Cyprus’s geographical position and good access to raw materials like copper and timber meant that the island played an important role in the ancient economy. Ships came from all over the eastern Mediterranean to Cyprus, where goods were bought and sold. Through the trade Cyprus came in contact with people from other cultures that contributed to the creation of the Cypriot culture. Among the nations who came to Cyprus through the ages Minoans from Crete, Mycenaeans from mainland Greece, Egyptians, Persians, Phoenicians and Greeks and Romans are mentioned.
A large selection of objects can be found at the Museum that shows how Cyprus had contact with the outside world.
The most important commodity for Cyprus was copper, which was exported in ingots shaped like stretched ox skin. Outside Turkey a shipwreck has been found from the Bronze Age, dating to 1300 BC. The ship had sailed from Cyprus carrying ten tons of Cypriot copper ingots and tin ingots of unknown origin. Of copper and tin one made bronze – a hugely important metal for the manufacture of tools and weapons.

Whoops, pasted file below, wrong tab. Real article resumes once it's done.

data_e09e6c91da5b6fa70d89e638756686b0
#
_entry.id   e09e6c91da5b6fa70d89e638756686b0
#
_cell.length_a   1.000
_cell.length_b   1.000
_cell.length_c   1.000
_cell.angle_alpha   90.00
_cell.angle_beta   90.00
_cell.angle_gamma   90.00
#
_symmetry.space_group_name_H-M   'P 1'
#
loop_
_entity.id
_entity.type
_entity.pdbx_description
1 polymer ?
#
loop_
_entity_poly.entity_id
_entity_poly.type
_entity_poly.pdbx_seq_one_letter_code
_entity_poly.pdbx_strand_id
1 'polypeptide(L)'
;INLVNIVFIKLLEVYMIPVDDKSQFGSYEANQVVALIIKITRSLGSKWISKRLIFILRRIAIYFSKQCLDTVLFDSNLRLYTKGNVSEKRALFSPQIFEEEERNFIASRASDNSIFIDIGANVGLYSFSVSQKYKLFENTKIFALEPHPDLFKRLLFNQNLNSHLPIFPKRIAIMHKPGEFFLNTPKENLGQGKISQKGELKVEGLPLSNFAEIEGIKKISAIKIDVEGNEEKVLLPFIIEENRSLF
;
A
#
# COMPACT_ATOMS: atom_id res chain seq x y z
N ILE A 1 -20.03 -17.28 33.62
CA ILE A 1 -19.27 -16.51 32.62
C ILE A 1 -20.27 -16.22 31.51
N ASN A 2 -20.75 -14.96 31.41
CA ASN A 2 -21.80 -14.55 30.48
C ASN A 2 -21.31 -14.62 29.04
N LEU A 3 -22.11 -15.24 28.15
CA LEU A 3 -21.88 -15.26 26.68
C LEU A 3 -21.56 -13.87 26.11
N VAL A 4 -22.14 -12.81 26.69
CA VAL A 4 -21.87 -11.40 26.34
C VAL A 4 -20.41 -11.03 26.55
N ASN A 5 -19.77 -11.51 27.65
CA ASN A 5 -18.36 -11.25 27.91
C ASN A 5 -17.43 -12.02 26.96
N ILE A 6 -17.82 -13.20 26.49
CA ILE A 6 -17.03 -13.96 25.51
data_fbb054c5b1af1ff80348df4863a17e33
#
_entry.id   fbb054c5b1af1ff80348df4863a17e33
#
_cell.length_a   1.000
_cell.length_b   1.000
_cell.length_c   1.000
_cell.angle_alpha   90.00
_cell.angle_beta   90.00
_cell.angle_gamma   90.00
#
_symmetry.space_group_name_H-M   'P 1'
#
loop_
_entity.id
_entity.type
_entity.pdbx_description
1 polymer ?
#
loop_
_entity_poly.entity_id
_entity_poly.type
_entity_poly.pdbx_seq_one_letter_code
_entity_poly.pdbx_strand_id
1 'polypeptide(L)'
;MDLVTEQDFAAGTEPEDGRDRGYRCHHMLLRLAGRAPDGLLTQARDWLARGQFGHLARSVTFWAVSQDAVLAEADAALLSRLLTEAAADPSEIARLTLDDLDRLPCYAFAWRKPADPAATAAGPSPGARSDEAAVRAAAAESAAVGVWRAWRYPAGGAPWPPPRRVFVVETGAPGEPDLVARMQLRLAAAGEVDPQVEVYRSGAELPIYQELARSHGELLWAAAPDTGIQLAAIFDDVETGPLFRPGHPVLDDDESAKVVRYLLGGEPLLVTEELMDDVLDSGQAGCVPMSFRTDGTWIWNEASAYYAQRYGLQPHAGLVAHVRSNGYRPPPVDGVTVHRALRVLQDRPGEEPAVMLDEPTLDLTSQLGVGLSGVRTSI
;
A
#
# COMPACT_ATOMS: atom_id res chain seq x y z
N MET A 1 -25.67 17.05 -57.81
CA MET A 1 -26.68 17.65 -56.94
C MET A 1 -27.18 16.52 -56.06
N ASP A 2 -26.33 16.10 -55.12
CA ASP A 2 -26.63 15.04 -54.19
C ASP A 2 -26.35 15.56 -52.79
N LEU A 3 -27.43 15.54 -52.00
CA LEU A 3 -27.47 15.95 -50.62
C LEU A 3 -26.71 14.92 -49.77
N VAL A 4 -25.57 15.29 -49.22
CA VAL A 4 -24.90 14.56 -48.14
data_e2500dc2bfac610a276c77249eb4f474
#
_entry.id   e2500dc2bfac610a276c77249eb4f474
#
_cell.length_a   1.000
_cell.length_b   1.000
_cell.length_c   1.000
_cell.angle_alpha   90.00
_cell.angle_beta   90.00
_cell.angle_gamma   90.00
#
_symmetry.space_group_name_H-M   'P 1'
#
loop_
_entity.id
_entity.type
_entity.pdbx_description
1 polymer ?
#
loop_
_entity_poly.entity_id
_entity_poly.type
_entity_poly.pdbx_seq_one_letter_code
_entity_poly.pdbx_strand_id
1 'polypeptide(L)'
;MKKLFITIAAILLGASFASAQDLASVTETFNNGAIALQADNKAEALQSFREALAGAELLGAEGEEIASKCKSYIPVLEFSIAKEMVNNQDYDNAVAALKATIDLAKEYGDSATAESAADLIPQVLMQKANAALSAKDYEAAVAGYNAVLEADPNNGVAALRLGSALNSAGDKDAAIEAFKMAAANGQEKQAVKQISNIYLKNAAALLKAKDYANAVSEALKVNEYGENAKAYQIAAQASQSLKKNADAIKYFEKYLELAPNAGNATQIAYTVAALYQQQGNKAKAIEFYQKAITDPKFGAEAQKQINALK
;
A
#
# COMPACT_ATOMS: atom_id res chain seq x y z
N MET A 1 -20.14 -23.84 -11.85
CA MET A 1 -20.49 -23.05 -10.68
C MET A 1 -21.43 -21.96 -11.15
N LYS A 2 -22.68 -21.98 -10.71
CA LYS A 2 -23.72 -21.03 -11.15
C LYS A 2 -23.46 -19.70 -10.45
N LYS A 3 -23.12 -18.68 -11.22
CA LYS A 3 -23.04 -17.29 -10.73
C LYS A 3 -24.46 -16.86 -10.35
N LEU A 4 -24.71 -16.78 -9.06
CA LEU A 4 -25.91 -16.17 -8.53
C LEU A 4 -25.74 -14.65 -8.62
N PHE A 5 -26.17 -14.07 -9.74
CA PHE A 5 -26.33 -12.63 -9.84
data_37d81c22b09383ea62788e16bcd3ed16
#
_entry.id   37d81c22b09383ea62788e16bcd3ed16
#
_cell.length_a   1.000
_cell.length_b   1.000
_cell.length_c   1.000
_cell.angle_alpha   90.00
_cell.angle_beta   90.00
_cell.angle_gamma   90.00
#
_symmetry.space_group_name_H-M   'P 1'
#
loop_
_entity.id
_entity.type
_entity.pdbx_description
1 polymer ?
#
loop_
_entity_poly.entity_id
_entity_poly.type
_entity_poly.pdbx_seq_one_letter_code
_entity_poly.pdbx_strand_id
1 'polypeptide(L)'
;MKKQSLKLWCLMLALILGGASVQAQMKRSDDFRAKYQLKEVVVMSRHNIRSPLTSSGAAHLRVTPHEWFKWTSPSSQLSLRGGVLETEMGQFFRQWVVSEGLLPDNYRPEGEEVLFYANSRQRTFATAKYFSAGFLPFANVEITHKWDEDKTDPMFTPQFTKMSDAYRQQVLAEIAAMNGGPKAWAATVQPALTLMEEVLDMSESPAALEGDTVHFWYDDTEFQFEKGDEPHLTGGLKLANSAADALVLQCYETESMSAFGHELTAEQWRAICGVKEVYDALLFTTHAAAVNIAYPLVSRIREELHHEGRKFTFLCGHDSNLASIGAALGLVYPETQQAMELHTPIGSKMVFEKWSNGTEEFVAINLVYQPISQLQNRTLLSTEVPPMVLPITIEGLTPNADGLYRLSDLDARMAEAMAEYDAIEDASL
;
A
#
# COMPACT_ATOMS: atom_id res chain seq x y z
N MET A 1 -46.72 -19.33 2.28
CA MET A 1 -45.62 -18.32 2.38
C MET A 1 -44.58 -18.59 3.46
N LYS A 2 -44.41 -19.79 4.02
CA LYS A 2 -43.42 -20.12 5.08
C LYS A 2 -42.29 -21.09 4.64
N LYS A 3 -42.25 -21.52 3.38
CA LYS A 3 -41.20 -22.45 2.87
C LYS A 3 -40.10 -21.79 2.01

Food such as wine and olive oil were also key commodities.
Cyprus’s complex identity evolved during millennia of external influences and local adaptation. The main characteristic of ancient Cyprus is that each period was influenced by various foreign cultures that recasted them into something of their own – something uniquely Cypriot.